Jewellery Boxes – Forwood Design

Jewellery has been made and worn almost since man began to walk the earth. The earliest jewellery was made from pieces of bone and seashells with a hole drilled through and threaded onto a piece of string to form bracelets and necklaces. We still find remains of this jewellery in burial pits. We can assume that the jewellery was worn permanently or kept in a pouch if not in use.

As civilizations grew and people settled down to a more fixed urban life, the wealthy began to collect jewellery. They therefore needed a container to store it and thus begins the story of the jewellery box!

A brief history of the jewellery box

Jewellery boxes were in common use by the Egyptians in 5000BC. Wealthy Egyptians, both male and female, liked to adorn themselves with beautiful jewellery. They had a fondness for gold and semi-precious stone such as Lapis Lazuli. These early boxes were also security for valuable treasures and were often fitted with locks.

By the middle ages in Europe, before the arrival of safes and deposit boxes, a strongbox was required for the security of ones valuables. Iron was the most secure material of the time. Therefore, the boxes were normally made of wood (often covered in leather) and bound with iron bands and a lock.

At this time the jewellery box became part of the courting ritual with the prospective groom buying a box (they were made with blank crests so the groom could fill in his own) and either filling it with jewellery or maybe just the promise of jewellery to come as a gift for his prospective bride for her engagement.

What is a jewellery box?

Jewellery boxes are really the container for storing jewellery. They are often also called treasure boxes, trinket boxes, jewellery chests, treasure chests or jewellery caskets. They are all basically the same thing with chests and caskets normally being larger.

The Romans were also fond of their jewellery. It became a status symbol for the rich and powerful with only certain ranks being permitted to wear rings and other luxury accessories.

Another important piece of jewellery for the Romans was the broach being designed to hold their clothing together. All this jewellery required safe storage. This meant the jewellery box was quite common in this period.

In the eighteenth century, the jewellery box got bigger with Marie-Antoinette being presented a box the size of a small table made of tulip wood and embellished with floral porcelain plaques. This was a wedding present from Louis XVI. The box, however, was not big enough as by tradition a queen inherited all the jewellery of previous Queens. Therefore, Marie-Antoinette had to order something a little bigger. Her new ‘Diamond Cabinet’ was eight foot high and six-foot-wide and covered with gilt, sea-green marble and mother of pearl. It was a gigantic piece of jewellery in itself!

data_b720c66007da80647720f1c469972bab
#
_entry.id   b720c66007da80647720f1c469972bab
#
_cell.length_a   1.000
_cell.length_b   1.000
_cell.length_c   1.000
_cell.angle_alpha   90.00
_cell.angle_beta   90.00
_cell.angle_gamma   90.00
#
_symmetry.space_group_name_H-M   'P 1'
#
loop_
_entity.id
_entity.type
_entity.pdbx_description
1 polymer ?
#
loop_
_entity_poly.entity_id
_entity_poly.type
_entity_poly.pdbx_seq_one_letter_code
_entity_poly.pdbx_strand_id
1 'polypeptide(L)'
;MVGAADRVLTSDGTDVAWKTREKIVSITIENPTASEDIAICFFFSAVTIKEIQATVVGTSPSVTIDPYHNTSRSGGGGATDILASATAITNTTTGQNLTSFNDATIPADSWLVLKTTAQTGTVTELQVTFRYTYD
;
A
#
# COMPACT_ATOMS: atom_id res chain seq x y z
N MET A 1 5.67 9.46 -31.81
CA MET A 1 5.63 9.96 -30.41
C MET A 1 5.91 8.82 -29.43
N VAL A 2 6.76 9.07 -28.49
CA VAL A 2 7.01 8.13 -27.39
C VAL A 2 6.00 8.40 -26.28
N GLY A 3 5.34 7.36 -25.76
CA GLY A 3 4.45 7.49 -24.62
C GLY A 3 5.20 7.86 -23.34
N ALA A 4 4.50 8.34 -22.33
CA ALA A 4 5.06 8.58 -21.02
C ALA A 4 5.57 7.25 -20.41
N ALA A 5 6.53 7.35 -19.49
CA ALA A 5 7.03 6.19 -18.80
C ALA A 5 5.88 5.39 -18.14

By 1900 mass-produced gold and silver boxes were very popular. Souvenir and commemorative boxes with ceramic discs of photos became collectibles. In America, the mail order catalog became a popular method of purchase for jewellery opening the product to a much wider market than ever before and of course, increasing the demand for the jewellery box.

The Forwood Design luxury jewellery box collection

However nowadays, the jewellery box is more than just a storage box for jewels and other trinkets. It has become a luxurious accessory in its own right.

The Deco Jewellery Box has a removable walnut tray lined in crimson red suede, a beveled vanity mirror and a necklace pouch.

The Avalon Jewellery Box comes with two layers and a removable sliding tray which allows the owner to see their entire collection of valuables at one time. It also has a vanity mirror in the lid and comes with a lock and keys.

The Ansley Jewellery Box is slightly smaller than the Avalon and has a small removable tray and a vanity mirror.

Our Treasure Boxes which are a little smaller than the Ansley box are beautifully made in faux shagreen and lined with suede.

The Sophie Box comes in a wide variety of finishes including linen, tortoiseshell, malachite and shagreen. This is a very versatile box trimmed with brass and surmounted with a beautiful brass pebble.

We have also collaborated with the acclaimed interior designer Rachel Winham to produce a larger Treasure Box in shagreen with a beautiful antiqued brass handle in a herringbone pattern with a modern twist. This design of this box is on the large side so as to be able to hide unsightly TV remote controls.

How do you spell jewellery?

Some word facts. In England and Australia the spelling of the word has a double L – Jewellery. Whereas the word in America includes just one L – Jewelry. Canada accepts both spellings, but Jewelry is more commonly used.

This rule also applies to the derivatives of the word, so you have jeweller / jeweler, jewelled / jeweled, jewelling and jeweling. The exception to the rule is jewel, which is spelt with a single L by all.